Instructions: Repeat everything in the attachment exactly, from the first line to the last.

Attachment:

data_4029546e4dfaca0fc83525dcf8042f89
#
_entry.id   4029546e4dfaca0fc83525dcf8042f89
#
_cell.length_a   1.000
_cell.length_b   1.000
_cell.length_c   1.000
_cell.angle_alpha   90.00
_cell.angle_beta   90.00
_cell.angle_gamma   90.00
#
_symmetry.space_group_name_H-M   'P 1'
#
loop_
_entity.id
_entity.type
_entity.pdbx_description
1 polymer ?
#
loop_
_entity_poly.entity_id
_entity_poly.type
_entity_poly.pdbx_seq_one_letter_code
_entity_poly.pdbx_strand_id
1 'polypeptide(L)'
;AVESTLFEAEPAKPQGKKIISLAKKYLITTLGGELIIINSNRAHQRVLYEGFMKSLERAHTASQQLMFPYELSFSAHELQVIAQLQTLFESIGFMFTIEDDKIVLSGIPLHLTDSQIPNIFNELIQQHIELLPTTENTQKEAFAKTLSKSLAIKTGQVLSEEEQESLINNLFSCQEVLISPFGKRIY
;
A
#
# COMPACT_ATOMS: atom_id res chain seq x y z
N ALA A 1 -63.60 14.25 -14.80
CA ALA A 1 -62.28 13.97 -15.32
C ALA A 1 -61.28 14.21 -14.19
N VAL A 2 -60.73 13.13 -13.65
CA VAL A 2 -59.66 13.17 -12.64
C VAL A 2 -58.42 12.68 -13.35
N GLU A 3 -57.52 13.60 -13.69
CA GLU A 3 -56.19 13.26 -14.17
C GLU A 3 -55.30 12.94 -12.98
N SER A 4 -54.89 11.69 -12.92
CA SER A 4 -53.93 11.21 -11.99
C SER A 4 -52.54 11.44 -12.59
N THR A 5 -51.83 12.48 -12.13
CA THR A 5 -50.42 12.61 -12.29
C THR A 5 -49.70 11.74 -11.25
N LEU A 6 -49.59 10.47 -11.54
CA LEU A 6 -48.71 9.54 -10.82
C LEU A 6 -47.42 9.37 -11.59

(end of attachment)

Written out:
data_4029546e4dfaca0fc83525dcf8042f89
#
_entry.id   4029546e4dfaca0fc83525dcf8042f89
#
_cell.length_a   1.000
_cell.length_b   1.000
_cell.length_c   1.000
_cell.angle_alpha   90.00
_cell.angle_beta   90.00
_cell.angle_gamma   90.00
#
_symmetry.space_group_name_H-M   'P 1'
#
loop_
_entity.id
_entity.type
_entity.pdbx_description
1 polymer ?
#
loop_
_entity_poly.entity_id
_entity_poly.type
_entity_poly.pdbx_seq_one_letter_code
_entity_poly.pdbx_strand_id
1 'polypeptide(L)'
;AVESTLFEAEPAKPQGKKIISLAKKYLITTLGGELIIINSNRAHQRVLYEGFMKSLERAHTASQQLMFPYELSFSAHELQVIAQLQTLFESIGFMFTIEDDKIVLSGIPLHLTDSQIPNIFNELIQQHIELLPTTENTQKEAFAKTLSKSLAIKTGQVLSEEEQESLINNLFSCQEVLISPFGKRIY
;
A
#
# COMPACT_ATOMS: atom_id res chain seq x y z
N ALA A 1 -63.60 14.25 -14.80
CA ALA A 1 -62.28 13.97 -15.32
C ALA A 1 -61.28 14.21 -14.19
N VAL A 2 -60.73 13.13 -13.65
CA VAL A 2 -59.66 13.17 -12.64
C VAL A 2 -58.42 12.68 -13.35
N GLU A 3 -57.52 13.60 -13.69
CA GLU A 3 -56.19 13.26 -14.17
C GLU A 3 -55.30 12.94 -12.98
N SER A 4 -54.89 11.69 -12.92
CA SER A 4 -53.93 11.21 -11.99
C SER A 4 -52.54 11.44 -12.59
N THR A 5 -51.83 12.48 -12.13
CA THR A 5 -50.42 12.61 -12.29
C THR A 5 -49.70 11.74 -11.25
N LEU A 6 -49.59 10.47 -11.54
CA LEU A 6 -48.71 9.54 -10.82
C LEU A 6 -47.42 9.37 -11.59